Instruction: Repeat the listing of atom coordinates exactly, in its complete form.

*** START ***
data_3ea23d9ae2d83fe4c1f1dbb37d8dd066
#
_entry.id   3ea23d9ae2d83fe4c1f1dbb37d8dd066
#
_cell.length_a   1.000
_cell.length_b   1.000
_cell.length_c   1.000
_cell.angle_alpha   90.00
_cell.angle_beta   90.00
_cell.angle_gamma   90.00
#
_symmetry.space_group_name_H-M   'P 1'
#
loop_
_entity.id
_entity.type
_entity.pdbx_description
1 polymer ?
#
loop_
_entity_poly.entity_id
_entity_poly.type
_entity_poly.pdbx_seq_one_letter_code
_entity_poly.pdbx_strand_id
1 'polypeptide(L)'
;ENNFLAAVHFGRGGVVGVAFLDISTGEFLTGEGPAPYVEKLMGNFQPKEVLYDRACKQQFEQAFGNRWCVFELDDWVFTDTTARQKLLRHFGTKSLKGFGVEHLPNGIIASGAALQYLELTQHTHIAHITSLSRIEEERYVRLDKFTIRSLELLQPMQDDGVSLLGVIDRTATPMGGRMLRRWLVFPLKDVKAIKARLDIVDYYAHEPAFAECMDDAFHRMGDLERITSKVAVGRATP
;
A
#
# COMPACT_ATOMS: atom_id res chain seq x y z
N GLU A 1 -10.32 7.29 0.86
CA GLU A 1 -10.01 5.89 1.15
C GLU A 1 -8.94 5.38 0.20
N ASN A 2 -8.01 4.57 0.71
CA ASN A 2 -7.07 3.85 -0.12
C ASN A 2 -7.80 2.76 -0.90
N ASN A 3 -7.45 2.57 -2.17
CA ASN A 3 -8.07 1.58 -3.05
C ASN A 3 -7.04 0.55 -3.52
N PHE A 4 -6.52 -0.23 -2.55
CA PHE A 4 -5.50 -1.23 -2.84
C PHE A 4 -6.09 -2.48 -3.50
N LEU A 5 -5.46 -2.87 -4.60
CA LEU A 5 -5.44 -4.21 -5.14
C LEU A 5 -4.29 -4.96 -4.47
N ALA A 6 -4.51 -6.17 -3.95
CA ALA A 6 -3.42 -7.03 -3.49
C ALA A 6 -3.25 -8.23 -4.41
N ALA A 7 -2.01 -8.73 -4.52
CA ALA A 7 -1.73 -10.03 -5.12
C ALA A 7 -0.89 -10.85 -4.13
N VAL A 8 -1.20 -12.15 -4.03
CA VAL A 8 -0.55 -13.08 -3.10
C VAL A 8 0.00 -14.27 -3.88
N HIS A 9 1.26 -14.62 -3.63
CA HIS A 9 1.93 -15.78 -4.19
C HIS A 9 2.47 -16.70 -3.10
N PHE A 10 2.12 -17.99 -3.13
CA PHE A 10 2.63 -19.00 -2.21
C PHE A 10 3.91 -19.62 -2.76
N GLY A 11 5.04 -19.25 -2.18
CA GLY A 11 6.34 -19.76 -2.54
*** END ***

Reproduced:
data_3ea23d9ae2d83fe4c1f1dbb37d8dd066
#
_entry.id   3ea23d9ae2d83fe4c1f1dbb37d8dd066
#
_cell.length_a   1.000
_cell.length_b   1.000
_cell.length_c   1.000
_cell.angle_alpha   90.00
_cell.angle_beta   90.00
_cell.angle_gamma   90.00
#
_symmetry.space_group_name_H-M   'P 1'
#
loop_
_entity.id
_entity.type
_entity.pdbx_description
1 polymer ?
#
loop_
_entity_poly.entity_id
_entity_poly.type
_entity_poly.pdbx_seq_one_letter_code
_entity_poly.pdbx_strand_id
1 'polypeptide(L)'
;ENNFLAAVHFGRGGVVGVAFLDISTGEFLTGEGPAPYVEKLMGNFQPKEVLYDRACKQQFEQAFGNRWCVFELDDWVFTDTTARQKLLRHFGTKSLKGFGVEHLPNGIIASGAALQYLELTQHTHIAHITSLSRIEEERYVRLDKFTIRSLELLQPMQDDGVSLLGVIDRTATPMGGRMLRRWLVFPLKDVKAIKARLDIVDYYAHEPAFAECMDDAFHRMGDLERITSKVAVGRATP
;
A
#
# COMPACT_ATOMS: atom_id res chain seq x y z
N GLU A 1 -10.32 7.29 0.86
CA GLU A 1 -10.01 5.89 1.15
C GLU A 1 -8.94 5.38 0.20
N ASN A 2 -8.01 4.57 0.71
CA ASN A 2 -7.07 3.85 -0.12
C ASN A 2 -7.80 2.76 -0.90
N ASN A 3 -7.45 2.57 -2.17
CA ASN A 3 -8.07 1.58 -3.05
C ASN A 3 -7.04 0.55 -3.52
N PHE A 4 -6.52 -0.23 -2.55
CA PHE A 4 -5.50 -1.23 -2.84
C PHE A 4 -6.09 -2.48 -3.50
N LEU A 5 -5.46 -2.87 -4.60
CA LEU A 5 -5.44 -4.21 -5.14
C LEU A 5 -4.29 -4.96 -4.47
N ALA A 6 -4.51 -6.17 -3.95
CA ALA A 6 -3.42 -7.03 -3.49
C ALA A 6 -3.25 -8.23 -4.41
N ALA A 7 -2.01 -8.73 -4.52
CA ALA A 7 -1.73 -10.03 -5.12
C ALA A 7 -0.89 -10.85 -4.13
N VAL A 8 -1.20 -12.15 -4.03
CA VAL A 8 -0.55 -13.08 -3.10
C VAL A 8 0.00 -14.27 -3.88
N HIS A 9 1.26 -14.62 -3.63
CA HIS A 9 1.93 -15.78 -4.19
C HIS A 9 2.47 -16.70 -3.10
N PHE A 10 2.12 -17.99 -3.13
CA PHE A 10 2.63 -19.00 -2.21
C PHE A 10 3.91 -19.62 -2.76
N GLY A 11 5.04 -19.25 -2.18
CA GLY A 11 6.34 -19.76 -2.54